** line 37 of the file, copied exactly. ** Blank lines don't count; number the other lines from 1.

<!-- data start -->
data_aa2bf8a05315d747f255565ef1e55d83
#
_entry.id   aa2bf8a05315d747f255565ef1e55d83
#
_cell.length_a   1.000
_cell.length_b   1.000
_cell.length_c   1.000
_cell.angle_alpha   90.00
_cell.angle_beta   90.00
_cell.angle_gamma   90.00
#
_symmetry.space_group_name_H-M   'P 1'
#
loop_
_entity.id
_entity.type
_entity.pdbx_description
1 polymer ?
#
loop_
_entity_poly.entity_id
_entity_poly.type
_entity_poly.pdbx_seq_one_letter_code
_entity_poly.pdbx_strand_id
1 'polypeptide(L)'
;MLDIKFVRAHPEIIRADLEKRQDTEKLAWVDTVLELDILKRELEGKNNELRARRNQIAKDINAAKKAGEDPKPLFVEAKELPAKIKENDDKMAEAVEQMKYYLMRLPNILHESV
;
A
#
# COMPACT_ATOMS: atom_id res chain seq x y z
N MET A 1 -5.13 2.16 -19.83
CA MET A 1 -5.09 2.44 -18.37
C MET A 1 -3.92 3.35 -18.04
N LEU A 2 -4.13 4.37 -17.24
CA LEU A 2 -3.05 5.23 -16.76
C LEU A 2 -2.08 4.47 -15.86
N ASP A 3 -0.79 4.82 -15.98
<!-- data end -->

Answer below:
N ASP A 3 -0.79 4.82 -15.98